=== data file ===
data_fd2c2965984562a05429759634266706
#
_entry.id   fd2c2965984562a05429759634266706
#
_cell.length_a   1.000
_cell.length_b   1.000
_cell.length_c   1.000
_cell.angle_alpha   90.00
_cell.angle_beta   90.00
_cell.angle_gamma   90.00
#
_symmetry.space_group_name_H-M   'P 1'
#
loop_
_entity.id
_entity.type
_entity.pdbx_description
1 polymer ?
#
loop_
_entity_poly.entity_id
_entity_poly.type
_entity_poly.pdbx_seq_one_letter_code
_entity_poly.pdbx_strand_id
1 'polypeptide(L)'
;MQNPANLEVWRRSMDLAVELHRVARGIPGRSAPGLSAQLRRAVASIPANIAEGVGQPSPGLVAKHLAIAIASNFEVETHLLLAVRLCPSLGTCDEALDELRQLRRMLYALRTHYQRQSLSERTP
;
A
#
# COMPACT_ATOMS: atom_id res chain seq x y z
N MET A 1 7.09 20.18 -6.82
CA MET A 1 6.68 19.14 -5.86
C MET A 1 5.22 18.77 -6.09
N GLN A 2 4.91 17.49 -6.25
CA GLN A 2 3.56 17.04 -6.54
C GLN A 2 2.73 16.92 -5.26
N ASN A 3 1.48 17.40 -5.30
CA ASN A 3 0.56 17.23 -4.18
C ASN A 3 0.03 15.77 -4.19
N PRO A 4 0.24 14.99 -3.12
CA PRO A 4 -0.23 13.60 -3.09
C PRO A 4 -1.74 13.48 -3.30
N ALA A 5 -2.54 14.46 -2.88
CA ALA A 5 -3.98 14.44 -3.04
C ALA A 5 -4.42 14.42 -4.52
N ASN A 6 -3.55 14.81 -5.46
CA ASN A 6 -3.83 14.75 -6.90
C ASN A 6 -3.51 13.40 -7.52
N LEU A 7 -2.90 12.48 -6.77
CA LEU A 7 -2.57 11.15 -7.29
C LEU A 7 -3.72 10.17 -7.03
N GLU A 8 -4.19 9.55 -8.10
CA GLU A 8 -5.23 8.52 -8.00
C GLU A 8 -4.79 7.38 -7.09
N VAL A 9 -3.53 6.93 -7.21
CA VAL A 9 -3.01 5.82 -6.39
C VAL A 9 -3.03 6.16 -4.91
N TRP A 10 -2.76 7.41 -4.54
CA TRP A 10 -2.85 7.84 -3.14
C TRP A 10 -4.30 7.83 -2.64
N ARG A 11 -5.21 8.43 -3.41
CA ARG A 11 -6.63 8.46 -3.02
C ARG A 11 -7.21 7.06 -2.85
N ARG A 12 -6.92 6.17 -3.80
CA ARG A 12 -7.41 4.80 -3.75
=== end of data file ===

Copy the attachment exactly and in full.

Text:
data_fd2c2965984562a05429759634266706
#
_entry.id   fd2c2965984562a05429759634266706
#
_cell.length_a   1.000
_cell.length_b   1.000
_cell.length_c   1.000
_cell.angle_alpha   90.00
_cell.angle_beta   90.00
_cell.angle_gamma   90.00
#
_symmetry.space_group_name_H-M   'P 1'
#
loop_
_entity.id
_entity.type
_entity.pdbx_description
1 polymer ?
#
loop_
_entity_poly.entity_id
_entity_poly.type
_entity_poly.pdbx_seq_one_letter_code
_entity_poly.pdbx_strand_id
1 'polypeptide(L)'
;MQNPANLEVWRRSMDLAVELHRVARGIPGRSAPGLSAQLRRAVASIPANIAEGVGQPSPGLVAKHLAIAIASNFEVETHLLLAVRLCPSLGTCDEALDELRQLRRMLYALRTHYQRQSLSERTP
;
A
#
# COMPACT_ATOMS: atom_id res chain seq x y z
N MET A 1 7.09 20.18 -6.82
CA MET A 1 6.68 19.14 -5.86
C MET A 1 5.22 18.77 -6.09
N GLN A 2 4.91 17.49 -6.25
CA GLN A 2 3.56 17.04 -6.54
C GLN A 2 2.73 16.92 -5.26
N ASN A 3 1.48 17.40 -5.30
CA ASN A 3 0.56 17.23 -4.18
C ASN A 3 0.03 15.77 -4.19
N PRO A 4 0.24 14.99 -3.12
CA PRO A 4 -0.23 13.60 -3.09
C PRO A 4 -1.74 13.48 -3.30
N ALA A 5 -2.54 14.46 -2.88
CA ALA A 5 -3.98 14.44 -3.04
C ALA A 5 -4.42 14.42 -4.52
N ASN A 6 -3.55 14.81 -5.46
CA ASN A 6 -3.83 14.75 -6.90
C ASN A 6 -3.51 13.40 -7.52
N LEU A 7 -2.90 12.48 -6.77
CA LEU A 7 -2.57 11.15 -7.29
C LEU A 7 -3.72 10.17 -7.03
N GLU A 8 -4.19 9.55 -8.10
CA GLU A 8 -5.23 8.52 -8.00
C GLU A 8 -4.79 7.38 -7.09
N VAL A 9 -3.53 6.93 -7.21
CA VAL A 9 -3.01 5.82 -6.39
C VAL A 9 -3.03 6.16 -4.91
N TRP A 10 -2.76 7.41 -4.54
CA TRP A 10 -2.85 7.84 -3.14
C TRP A 10 -4.30 7.83 -2.64
N ARG A 11 -5.21 8.43 -3.41
CA ARG A 11 -6.63 8.46 -3.02
C ARG A 11 -7.21 7.06 -2.85
N ARG A 12 -6.92 6.17 -3.80
CA ARG A 12 -7.41 4.80 -3.75